Joe Biden has outlined how the US plans to share 80m Covid-19 vaccine doses with other countries, saying the first 25m doses will be disbursed across Latin America, the Caribbean, Asia and Africa.
After months of mounting pressure from the international community, the Biden administration said last month that it intended to send the 80m doses of US-approved coronavirus vaccines overseas by the end of June, but did not outline which continents or countries would benefit until now.
“As the United States continues our efforts to get every eligible American vaccinated and fight Covid-19 here at home, we also recognize that ending this pandemic means ending it everywhere,” Biden said in a statement issued on Thursday.
“As long as this pandemic is raging anywhere in the world, the American people will still be vulnerable. And the United States is committed to bringing the same urgency to international vaccination efforts that we have demonstrated at home,” he added.
Of the first 25m tranche of doses to be sent overseas, Biden said 19m will be shared through Covax, the global vaccine-sharing initiative, with about 7m doses going to Latin America and the Caribbean, some 7m going to south and south-east Asia, and approximately 5m to Africa.
The doses would mark a substantial – and immediate – boost to the lagging Covax effort, which to date has shared just 76m doses with countries in need.
The remaining 6m will be directed by the White House to US allies and partners, including Mexico, Canada, South Korea, West Bank and Gaza, India, Ukraine, Kosovo, Haiti, Georgia, Egypt, Jordan, Iraq and Yemen, as well as for United Nations frontline workers.
“We are sharing these doses not to secure favors or extract concessions,” the president said. “We are sharing these vaccines to save lives and to lead the world in bringing an end to the pandemic, with the power of our example and with our values.”
Speaking on Thursday at the White House, US national security adviser Jake Sullivan said Thursday that “this is only the beginning”.
Biden, Sullivan said, has committed to sharing doses “on an ongoing basis” and that “we will continue to donate from our excess supply as that supply is delivered to us”.
Biden’s coronavirus coordinator, Jeff Zients, explained that the 80m doses comprised 13% of the total coronavirus vaccine doses produced in the US. He said in addition to ongoing donations, the administration will work with US vaccine manufacturers to ramp up domestic production. He said the administration plans to work with “partner nations”, pharmaceutical companies, and other manufacturers to enable vaccine production across the globe, to “not only beat this pandemic, but also [prepare] the world to respond to other future threats”, Zients said.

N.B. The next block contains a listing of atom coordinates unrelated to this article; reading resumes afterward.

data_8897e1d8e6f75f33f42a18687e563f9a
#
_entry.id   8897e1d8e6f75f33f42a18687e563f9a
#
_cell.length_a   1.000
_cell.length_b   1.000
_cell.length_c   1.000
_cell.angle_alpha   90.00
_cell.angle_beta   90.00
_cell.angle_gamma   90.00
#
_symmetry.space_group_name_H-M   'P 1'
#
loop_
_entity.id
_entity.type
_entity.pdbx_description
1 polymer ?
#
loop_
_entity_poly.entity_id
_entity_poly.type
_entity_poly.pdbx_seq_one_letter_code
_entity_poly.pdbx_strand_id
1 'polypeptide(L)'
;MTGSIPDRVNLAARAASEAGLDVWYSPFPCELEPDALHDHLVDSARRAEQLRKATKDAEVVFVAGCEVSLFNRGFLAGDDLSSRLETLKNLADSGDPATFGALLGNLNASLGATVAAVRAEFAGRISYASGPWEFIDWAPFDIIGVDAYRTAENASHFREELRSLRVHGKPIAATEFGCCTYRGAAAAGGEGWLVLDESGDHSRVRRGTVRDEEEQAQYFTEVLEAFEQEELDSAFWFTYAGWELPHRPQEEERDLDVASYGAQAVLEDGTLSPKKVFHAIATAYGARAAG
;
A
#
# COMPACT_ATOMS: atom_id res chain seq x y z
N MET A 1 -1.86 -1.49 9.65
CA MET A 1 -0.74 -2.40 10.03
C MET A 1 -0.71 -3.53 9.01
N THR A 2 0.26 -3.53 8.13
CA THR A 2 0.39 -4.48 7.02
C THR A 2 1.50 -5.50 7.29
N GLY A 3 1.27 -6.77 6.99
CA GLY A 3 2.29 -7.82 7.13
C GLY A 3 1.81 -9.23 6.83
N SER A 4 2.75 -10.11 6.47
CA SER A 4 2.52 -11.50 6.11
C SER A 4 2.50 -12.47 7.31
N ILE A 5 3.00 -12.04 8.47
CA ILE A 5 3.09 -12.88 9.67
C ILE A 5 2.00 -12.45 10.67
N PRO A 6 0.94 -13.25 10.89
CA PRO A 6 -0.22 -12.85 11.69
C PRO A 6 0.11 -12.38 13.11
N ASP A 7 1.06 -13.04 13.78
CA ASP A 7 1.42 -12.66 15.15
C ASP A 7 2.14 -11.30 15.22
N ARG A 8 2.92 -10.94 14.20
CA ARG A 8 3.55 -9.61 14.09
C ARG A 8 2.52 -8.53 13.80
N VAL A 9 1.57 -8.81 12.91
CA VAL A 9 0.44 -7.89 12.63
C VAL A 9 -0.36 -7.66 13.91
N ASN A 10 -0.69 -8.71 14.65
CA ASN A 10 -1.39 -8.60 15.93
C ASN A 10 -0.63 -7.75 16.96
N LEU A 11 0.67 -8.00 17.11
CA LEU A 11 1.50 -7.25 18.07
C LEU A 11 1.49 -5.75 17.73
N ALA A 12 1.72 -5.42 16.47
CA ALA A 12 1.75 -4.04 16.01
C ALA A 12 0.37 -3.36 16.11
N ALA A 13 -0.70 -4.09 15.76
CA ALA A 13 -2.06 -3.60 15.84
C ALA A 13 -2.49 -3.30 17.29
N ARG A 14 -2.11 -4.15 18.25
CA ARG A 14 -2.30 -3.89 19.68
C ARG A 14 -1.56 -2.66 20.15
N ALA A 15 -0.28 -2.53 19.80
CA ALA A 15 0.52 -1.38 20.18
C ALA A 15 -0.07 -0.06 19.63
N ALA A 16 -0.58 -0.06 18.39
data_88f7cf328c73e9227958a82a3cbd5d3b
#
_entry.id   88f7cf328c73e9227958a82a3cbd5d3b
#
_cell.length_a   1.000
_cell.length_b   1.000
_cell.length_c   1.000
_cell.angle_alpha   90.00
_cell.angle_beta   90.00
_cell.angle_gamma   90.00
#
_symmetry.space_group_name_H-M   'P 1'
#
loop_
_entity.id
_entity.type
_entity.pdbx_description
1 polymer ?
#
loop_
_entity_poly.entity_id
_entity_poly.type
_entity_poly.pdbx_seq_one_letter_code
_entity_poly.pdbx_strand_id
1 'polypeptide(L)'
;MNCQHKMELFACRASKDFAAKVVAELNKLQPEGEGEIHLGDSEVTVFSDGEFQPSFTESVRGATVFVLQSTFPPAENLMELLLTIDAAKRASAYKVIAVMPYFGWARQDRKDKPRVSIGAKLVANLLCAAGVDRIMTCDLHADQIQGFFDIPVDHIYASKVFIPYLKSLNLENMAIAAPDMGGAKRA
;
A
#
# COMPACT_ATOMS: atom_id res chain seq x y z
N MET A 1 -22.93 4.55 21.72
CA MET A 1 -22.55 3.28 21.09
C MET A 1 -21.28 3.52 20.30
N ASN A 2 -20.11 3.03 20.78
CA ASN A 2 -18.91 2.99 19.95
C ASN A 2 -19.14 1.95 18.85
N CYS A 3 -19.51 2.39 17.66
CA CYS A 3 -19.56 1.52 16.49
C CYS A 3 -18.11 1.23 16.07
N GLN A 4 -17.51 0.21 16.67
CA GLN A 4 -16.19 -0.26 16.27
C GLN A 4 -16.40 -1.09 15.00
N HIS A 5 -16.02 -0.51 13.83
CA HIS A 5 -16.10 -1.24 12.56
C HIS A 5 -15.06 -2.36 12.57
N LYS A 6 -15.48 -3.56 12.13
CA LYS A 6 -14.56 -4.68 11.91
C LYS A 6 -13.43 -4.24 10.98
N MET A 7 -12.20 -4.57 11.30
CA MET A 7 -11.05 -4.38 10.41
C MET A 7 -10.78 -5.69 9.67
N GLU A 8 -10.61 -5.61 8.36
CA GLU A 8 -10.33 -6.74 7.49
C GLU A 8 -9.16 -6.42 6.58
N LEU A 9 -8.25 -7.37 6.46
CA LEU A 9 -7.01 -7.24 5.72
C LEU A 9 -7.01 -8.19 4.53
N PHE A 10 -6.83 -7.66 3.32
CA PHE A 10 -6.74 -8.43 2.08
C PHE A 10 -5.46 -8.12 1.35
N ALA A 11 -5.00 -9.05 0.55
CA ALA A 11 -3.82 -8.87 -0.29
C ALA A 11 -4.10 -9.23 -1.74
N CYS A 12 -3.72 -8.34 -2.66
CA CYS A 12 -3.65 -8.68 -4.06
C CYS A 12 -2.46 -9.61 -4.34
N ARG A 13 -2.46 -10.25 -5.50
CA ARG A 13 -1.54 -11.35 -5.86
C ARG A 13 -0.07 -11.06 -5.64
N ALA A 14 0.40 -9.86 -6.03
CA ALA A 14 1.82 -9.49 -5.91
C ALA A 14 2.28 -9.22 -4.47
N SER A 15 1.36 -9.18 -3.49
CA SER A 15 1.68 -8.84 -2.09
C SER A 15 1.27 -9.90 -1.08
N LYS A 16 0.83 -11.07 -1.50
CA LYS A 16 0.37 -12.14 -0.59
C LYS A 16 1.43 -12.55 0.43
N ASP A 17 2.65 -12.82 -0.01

The long-awaited vaccine sharing plan comes as demand for vaccines in the US has dropped significantly – more than 63% of adults have received at least one dose – and as global inequities in supply have become more glaring.
Scores of countries have requested doses from the United States, but to date only Mexico and Canada have received a combined 4.5m doses. The US has also announced plans to share enough shots with South Korea to vaccinate its 550,000 troops who serve alongside American service members on the peninsula. Zients said that 1m Johnson & Johnson doses were being shipped to South Korea on Thursday.
The growing US stockpile of Covid-19 vaccines is seen by many overseas and at home not only as a testament to America’s achievement but also its global privilege.
Tom Hart the, acting CEO of The One Campaign, called the Thursday announcement a “welcome step” but said the Biden administration needed to commit to sharing more doses. “The world is looking to the US for global leadership and more ambition is needed.”
The White House said the initial 25m doses will be shipped from existing federal stockpiles of Pfizer, Moderna and Johnson & Johnson vaccines. More doses are expected to be made available to share in the months ahead.
Biden has committed to providing other nations with all 60m domestically produced doses of the America’s AstraZeneca vaccine, which has yet to be authorized for use in the US but is widely approved around the world. The US-produced doses have been held up for export by an ongoing safety review by the Food and Drug Administration, said Zients.
As part of its purchase agreements, the US controlled the initial production by its domestic manufacturers. Pfizer and Moderna are only now starting to export vaccines produced in the US to overseas customers. The US has hundreds of millions more doses on order, both of authorized and in-development vaccines.
The White House also announced on Thursday that it was lifting restrictions on sharing vaccines produced by AstraZeneca, as well as Sanofi and Novavax, which are also not authorized in the US, allowing the companies to determine for themselves where to share their doses.